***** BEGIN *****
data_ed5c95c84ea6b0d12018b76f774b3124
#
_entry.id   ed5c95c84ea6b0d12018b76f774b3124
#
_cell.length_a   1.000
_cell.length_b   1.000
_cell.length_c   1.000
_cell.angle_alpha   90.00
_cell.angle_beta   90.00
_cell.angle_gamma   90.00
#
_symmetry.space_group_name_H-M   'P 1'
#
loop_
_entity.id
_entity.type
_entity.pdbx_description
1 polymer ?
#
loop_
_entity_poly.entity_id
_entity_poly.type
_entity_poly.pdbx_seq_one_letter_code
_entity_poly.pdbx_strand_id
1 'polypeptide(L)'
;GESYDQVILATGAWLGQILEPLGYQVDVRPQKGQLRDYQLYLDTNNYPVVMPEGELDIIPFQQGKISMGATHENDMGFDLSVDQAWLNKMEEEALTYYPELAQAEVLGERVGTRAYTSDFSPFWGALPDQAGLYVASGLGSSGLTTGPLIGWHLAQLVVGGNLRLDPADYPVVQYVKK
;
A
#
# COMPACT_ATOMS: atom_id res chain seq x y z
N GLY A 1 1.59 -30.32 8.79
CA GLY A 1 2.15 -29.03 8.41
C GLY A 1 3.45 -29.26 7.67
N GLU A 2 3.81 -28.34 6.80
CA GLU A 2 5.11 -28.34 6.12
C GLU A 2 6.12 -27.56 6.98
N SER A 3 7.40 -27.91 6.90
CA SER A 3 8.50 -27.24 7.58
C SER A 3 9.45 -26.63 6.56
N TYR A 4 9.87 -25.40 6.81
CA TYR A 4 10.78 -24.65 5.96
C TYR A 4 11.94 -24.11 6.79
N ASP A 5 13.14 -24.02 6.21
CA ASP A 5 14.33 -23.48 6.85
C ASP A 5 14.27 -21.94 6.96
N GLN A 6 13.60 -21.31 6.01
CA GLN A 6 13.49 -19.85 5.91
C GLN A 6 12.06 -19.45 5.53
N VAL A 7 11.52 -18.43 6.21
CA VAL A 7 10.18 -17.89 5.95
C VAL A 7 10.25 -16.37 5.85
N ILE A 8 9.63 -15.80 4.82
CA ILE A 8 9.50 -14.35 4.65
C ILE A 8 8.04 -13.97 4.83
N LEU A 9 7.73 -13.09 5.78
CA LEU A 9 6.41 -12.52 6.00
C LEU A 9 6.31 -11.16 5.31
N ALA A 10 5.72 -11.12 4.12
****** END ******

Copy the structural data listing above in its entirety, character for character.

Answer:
data_ed5c95c84ea6b0d12018b76f774b3124
#
_entry.id   ed5c95c84ea6b0d12018b76f774b3124
#
_cell.length_a   1.000
_cell.length_b   1.000
_cell.length_c   1.000
_cell.angle_alpha   90.00
_cell.angle_beta   90.00
_cell.angle_gamma   90.00
#
_symmetry.space_group_name_H-M   'P 1'
#
loop_
_entity.id
_entity.type
_entity.pdbx_description
1 polymer ?
#
loop_
_entity_poly.entity_id
_entity_poly.type
_entity_poly.pdbx_seq_one_letter_code
_entity_poly.pdbx_strand_id
1 'polypeptide(L)'
;GESYDQVILATGAWLGQILEPLGYQVDVRPQKGQLRDYQLYLDTNNYPVVMPEGELDIIPFQQGKISMGATHENDMGFDLSVDQAWLNKMEEEALTYYPELAQAEVLGERVGTRAYTSDFSPFWGALPDQAGLYVASGLGSSGLTTGPLIGWHLAQLVVGGNLRLDPADYPVVQYVKK
;
A
#
# COMPACT_ATOMS: atom_id res chain seq x y z
N GLY A 1 1.59 -30.32 8.79
CA GLY A 1 2.15 -29.03 8.41
C GLY A 1 3.45 -29.26 7.67
N GLU A 2 3.81 -28.34 6.80
CA GLU A 2 5.11 -28.34 6.12
C GLU A 2 6.12 -27.56 6.98
N SER A 3 7.40 -27.91 6.90
CA SER A 3 8.50 -27.24 7.58
C SER A 3 9.45 -26.63 6.56
N TYR A 4 9.87 -25.40 6.81
CA TYR A 4 10.78 -24.65 5.96
C TYR A 4 11.94 -24.11 6.79
N ASP A 5 13.14 -24.02 6.21
CA ASP A 5 14.33 -23.48 6.85
C ASP A 5 14.27 -21.94 6.96
N GLN A 6 13.60 -21.31 6.01
CA GLN A 6 13.49 -19.85 5.91
C GLN A 6 12.06 -19.45 5.53
N VAL A 7 11.52 -18.43 6.21
CA VAL A 7 10.18 -17.89 5.95
C VAL A 7 10.25 -16.37 5.85
N ILE A 8 9.63 -15.80 4.82
CA ILE A 8 9.50 -14.35 4.65
C ILE A 8 8.04 -13.97 4.83
N LEU A 9 7.73 -13.09 5.78
CA LEU A 9 6.41 -12.52 6.00
C LEU A 9 6.31 -11.16 5.31
N ALA A 10 5.72 -11.12 4.12